Friday, July 24, 2015

Southpaw

Review by Candice Lee Catullo

SOUTHPAW’s ringside boxing scenes are the least brutal part about this movie. Don’t take that the wrong way – the fight scenes are plenty raw and bloody (really bloody) – but the story outside the ring is dark, gritty, and bleak.

The story opens on the Light Heavyweight boxing champion of the world in his prime, undefeated at 43-0, where luxury oozes with swollen eyes and stitches. The scene is modern, crude and gaudy. And it’s all about the champion, Billy Hope, played by an extremely fit Jake Gyllenhaal (NIGHTCRAWLER, BROKEBACK MOUNTAIN, DONNIE DARKO). A product of New York City orphanages, Hope is a rags to riches poster child and a tough-as-nails bruiser. He shares everything with his wife Maureen played by Rachel McAdams (MIDNIGHT IN PARIS, THE NOTEBOOK). They are absolutely perfect together, right down to the matching tattoos, and lend a tenderness to an otherwise garish atmosphere.


In the first of what seems like 12 rounds of tragedy, Maureen is struck and killed by a stray bullet during a skirmish between rival boxing crews. It’s tragic and the movie makers don’t shy away from it. What follows can only be described as a downward spiral. Billy Hope takes a vicious, albeit cartoonishly dramatic, fall from grace. His team, including manager played by Curtis “50 Cent” Jackson, abandons him and he eventually loses custody of his daughter. Director Antoine Fuqua (TRAINING DAY, THE EQUALIZER) maintains his dark point of view in SOUTHPAW.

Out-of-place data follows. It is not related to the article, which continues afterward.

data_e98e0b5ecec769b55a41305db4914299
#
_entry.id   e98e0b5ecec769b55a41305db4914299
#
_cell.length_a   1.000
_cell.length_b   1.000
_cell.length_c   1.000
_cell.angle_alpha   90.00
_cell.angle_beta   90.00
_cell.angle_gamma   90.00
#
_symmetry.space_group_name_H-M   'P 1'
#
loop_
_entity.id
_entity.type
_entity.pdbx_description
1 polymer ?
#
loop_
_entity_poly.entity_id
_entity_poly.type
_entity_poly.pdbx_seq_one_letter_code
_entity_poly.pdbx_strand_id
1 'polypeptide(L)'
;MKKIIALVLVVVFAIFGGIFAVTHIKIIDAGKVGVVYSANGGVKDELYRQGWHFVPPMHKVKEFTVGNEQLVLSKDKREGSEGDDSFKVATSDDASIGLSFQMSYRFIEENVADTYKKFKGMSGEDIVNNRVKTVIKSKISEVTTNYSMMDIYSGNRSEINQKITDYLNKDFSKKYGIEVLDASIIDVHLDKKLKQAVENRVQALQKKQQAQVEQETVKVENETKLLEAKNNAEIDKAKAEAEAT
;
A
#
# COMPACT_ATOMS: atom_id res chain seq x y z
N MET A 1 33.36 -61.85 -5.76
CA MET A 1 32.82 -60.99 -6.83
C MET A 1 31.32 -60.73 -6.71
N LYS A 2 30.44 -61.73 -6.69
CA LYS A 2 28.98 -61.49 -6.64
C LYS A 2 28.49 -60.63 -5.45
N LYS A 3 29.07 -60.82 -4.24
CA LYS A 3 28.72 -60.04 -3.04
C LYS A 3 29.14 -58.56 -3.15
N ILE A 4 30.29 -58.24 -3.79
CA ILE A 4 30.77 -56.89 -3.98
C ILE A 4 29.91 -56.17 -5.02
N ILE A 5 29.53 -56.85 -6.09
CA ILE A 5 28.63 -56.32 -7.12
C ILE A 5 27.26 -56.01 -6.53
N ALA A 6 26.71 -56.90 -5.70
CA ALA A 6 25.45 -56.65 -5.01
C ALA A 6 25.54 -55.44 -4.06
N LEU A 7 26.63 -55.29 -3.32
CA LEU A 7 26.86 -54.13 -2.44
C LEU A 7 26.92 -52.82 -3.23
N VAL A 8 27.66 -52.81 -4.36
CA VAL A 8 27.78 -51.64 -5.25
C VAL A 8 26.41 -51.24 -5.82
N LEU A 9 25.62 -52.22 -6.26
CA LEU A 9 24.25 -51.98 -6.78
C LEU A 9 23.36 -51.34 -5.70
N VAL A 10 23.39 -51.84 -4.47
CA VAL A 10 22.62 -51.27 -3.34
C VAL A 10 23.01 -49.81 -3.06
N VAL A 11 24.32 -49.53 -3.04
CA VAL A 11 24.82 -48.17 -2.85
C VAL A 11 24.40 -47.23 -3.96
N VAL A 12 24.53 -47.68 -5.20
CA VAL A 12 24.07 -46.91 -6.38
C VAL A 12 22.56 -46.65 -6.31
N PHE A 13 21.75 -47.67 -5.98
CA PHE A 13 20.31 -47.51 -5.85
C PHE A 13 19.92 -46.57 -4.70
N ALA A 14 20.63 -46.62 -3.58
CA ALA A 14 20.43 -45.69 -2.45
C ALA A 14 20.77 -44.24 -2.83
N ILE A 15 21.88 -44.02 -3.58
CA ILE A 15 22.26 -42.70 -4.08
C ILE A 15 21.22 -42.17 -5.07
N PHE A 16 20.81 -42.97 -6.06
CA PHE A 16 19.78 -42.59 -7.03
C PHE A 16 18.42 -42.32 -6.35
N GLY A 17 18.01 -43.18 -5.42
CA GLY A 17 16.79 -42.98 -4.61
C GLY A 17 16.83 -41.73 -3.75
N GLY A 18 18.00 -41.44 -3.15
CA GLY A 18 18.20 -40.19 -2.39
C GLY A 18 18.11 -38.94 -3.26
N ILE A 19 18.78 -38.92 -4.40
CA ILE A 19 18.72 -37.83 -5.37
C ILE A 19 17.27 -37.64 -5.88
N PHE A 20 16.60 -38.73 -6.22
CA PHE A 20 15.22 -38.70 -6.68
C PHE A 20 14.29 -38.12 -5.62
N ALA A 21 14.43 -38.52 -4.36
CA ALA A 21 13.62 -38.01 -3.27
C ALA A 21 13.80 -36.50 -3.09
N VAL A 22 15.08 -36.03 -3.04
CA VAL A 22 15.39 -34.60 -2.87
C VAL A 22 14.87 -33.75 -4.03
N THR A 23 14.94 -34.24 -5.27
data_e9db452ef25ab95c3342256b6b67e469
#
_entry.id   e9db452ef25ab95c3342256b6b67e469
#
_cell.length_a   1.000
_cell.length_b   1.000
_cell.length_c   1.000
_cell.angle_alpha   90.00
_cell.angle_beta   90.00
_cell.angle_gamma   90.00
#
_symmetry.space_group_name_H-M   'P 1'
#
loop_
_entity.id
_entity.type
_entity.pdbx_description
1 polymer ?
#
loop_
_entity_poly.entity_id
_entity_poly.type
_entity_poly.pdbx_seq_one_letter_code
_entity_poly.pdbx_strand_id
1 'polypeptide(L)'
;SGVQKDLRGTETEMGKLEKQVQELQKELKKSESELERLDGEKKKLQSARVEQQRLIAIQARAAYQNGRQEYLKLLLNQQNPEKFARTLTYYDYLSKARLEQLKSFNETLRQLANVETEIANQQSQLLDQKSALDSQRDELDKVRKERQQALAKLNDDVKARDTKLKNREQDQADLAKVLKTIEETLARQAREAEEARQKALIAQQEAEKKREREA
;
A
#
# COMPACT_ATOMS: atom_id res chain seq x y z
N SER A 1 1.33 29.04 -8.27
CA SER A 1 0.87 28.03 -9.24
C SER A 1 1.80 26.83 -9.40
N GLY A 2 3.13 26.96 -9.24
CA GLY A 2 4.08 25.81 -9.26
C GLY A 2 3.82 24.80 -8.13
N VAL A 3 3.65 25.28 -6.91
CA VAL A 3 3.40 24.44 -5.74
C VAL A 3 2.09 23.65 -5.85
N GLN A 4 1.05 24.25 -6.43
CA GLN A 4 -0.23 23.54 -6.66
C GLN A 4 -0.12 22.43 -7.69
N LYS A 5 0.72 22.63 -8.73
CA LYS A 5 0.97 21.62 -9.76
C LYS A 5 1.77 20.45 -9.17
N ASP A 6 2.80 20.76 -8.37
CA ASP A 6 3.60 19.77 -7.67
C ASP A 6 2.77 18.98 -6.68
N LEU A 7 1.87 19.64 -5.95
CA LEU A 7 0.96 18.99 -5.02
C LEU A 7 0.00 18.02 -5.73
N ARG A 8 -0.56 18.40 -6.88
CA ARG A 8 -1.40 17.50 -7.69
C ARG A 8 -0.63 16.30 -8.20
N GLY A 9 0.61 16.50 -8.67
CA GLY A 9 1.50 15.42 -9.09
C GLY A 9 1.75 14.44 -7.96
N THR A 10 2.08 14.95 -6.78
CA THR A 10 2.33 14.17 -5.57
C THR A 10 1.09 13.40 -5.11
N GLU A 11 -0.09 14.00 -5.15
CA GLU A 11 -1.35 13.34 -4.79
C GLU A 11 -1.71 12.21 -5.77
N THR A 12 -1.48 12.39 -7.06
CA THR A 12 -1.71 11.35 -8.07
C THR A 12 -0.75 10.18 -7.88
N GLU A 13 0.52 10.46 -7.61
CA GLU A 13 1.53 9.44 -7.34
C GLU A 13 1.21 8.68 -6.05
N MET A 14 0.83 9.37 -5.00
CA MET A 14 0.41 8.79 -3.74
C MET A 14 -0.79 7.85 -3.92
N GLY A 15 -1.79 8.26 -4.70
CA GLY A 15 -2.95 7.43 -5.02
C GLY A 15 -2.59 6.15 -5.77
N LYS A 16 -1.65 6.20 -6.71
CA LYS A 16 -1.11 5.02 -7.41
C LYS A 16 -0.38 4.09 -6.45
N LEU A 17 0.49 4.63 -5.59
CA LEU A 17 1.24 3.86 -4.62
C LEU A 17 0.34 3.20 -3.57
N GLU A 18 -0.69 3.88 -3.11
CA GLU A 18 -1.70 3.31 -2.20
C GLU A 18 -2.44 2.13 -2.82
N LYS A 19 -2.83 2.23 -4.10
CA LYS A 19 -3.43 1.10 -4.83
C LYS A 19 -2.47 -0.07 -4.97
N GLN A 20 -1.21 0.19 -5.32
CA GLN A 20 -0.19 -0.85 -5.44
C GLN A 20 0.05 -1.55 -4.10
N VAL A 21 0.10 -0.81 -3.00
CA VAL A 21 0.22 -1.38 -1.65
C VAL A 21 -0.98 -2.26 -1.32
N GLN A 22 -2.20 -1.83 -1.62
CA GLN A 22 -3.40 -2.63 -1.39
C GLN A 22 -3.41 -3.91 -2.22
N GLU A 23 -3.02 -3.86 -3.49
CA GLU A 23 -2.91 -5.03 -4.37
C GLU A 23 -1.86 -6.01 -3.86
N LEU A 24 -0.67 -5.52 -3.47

Gyllenhaal is convincing as he claws and crawls his way through misfortune. His love for his daughter is moving. He’s also very convincing as a boxer, in fighting shape and powerful. Did I already mention fit? Okay, good.

The circumstances surrounding the struggling fighter are a tad melodramatic. And it seems like writer Kurt Sutter (SONS OF ANARCHY) was just piling it on. Tragedy after tragedy, and knocking Billy Hope – and the audience – down another couple notches. It was successful in setting itself apart from other straightforward sports comeback movies. It was more modern and gruff than the Rocky movies or comparable sporty flicks.

There are some familiar clichés though. A ratty old gym. Training montages. An old, wise coach played by Forest Whitaker (LEE DANIELS’ THE BUTLER, THE LAST KING OF SCOTLAND). Whitaker is steadfast and serious as a former fighter who had sworn off the professional sport.


SOUTHPAW succeeds in going beyond the usual boxing or sports comeback story, and succeeds in capturing audience attention with performances. But lost a little punch with over-the-top drama and tragedy for tragedy’s sake.  2 1/2 out of 4 stars

1 comment:

  1. This sounds like a solid drama, but sports movies tend to be repetitive. They're no good, they practice, the succeed. What might set them apart is what happens in between those cliches. The tragedy upon tragedy element reminds me of Precious (2009) which had that same formula of tragedy upon tragedy that makes you wonder if a real person could take that much tragedy in real life. Still, extremely curious for this one.

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